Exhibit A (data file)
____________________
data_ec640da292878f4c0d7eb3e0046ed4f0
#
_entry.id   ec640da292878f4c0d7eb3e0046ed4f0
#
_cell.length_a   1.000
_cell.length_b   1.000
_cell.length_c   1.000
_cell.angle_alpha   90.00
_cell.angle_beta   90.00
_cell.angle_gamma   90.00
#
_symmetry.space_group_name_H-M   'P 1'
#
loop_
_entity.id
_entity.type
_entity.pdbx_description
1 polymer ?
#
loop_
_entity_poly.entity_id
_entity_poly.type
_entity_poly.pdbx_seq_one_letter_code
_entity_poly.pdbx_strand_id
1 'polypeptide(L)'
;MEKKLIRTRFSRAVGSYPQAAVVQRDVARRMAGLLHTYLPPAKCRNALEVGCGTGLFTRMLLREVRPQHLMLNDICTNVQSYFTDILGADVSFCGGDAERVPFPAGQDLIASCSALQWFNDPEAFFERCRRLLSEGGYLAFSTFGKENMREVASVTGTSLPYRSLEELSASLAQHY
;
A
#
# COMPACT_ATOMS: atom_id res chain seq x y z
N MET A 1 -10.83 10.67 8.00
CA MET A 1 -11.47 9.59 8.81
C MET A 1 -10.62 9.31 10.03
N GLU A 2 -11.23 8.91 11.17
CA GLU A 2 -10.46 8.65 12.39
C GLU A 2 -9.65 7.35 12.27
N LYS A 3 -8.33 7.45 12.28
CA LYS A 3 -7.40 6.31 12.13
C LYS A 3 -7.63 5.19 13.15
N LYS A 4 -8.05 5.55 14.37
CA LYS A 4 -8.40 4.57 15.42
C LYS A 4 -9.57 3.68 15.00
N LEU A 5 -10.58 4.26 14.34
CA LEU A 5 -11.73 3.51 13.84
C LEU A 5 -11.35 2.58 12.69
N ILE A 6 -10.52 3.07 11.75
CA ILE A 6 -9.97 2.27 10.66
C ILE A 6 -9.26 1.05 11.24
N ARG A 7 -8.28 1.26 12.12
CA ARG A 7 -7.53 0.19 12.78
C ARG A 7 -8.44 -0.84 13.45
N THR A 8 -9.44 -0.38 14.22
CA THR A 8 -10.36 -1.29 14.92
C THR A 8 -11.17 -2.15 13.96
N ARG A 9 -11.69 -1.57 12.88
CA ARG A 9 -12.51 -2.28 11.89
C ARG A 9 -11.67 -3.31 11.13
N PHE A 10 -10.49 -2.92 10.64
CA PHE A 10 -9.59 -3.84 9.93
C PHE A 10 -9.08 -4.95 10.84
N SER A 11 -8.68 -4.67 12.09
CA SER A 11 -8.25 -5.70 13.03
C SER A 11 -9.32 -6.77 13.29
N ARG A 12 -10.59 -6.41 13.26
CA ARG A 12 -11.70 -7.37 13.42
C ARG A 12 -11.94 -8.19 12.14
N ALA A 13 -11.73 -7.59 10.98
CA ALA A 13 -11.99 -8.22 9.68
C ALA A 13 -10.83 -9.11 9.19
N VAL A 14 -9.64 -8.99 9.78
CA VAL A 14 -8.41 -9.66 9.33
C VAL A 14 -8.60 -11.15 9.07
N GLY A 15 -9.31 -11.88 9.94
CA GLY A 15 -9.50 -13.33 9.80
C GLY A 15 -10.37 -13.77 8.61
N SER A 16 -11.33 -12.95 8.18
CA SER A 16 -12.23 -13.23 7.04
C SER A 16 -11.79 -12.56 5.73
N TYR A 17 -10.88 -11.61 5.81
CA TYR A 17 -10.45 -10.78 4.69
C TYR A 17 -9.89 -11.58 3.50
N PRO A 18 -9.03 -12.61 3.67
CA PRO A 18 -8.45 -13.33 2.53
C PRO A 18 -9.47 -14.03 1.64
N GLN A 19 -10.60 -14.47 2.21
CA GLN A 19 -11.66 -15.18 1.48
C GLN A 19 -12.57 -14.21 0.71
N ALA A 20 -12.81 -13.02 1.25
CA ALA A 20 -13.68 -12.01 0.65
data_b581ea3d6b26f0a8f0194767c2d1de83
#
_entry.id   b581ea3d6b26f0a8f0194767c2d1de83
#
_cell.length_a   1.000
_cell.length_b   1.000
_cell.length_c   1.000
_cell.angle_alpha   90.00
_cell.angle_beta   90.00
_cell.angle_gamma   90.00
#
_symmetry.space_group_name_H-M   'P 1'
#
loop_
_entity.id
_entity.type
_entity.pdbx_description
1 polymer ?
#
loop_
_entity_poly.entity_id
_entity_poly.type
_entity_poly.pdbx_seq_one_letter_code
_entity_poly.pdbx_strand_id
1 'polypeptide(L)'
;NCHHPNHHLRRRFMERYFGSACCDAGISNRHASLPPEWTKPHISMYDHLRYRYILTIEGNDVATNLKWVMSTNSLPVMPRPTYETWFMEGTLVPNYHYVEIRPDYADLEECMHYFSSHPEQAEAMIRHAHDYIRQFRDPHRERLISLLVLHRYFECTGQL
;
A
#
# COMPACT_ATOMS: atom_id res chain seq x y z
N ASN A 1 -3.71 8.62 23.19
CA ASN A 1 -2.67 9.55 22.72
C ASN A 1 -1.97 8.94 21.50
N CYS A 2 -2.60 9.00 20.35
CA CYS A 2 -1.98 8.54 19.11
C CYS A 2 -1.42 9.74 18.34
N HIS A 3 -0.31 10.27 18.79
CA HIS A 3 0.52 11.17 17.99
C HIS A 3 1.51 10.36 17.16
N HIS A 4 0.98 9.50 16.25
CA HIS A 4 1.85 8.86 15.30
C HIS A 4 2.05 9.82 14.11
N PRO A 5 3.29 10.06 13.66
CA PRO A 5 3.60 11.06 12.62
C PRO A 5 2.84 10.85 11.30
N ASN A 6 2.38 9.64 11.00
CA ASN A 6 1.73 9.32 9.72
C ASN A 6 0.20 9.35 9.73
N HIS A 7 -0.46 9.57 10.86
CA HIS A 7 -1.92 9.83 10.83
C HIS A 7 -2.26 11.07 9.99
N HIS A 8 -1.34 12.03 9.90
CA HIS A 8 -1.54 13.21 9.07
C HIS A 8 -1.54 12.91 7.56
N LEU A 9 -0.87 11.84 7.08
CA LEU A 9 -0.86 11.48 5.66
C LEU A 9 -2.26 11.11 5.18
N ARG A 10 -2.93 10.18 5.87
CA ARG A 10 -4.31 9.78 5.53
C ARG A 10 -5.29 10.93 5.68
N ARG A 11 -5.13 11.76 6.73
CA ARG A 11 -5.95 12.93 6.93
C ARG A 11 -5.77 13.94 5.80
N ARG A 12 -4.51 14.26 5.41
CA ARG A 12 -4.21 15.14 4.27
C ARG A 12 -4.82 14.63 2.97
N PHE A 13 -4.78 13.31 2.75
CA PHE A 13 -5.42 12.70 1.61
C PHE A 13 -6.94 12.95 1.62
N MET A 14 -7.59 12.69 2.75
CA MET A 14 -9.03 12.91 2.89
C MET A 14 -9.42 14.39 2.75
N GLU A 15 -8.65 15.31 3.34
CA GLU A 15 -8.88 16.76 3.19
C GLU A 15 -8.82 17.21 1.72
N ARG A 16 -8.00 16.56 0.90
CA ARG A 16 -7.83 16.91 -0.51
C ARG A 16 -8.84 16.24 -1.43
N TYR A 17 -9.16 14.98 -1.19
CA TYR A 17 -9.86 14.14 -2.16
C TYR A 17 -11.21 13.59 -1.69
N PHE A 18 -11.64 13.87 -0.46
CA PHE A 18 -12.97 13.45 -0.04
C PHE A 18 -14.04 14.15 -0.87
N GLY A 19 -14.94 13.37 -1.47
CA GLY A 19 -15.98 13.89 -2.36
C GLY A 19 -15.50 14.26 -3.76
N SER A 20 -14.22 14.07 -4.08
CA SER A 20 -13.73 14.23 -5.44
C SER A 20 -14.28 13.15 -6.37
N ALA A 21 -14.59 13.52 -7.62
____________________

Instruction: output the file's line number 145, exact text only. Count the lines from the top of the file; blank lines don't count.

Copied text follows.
CA LEU A 9 -0.86 11.48 5.66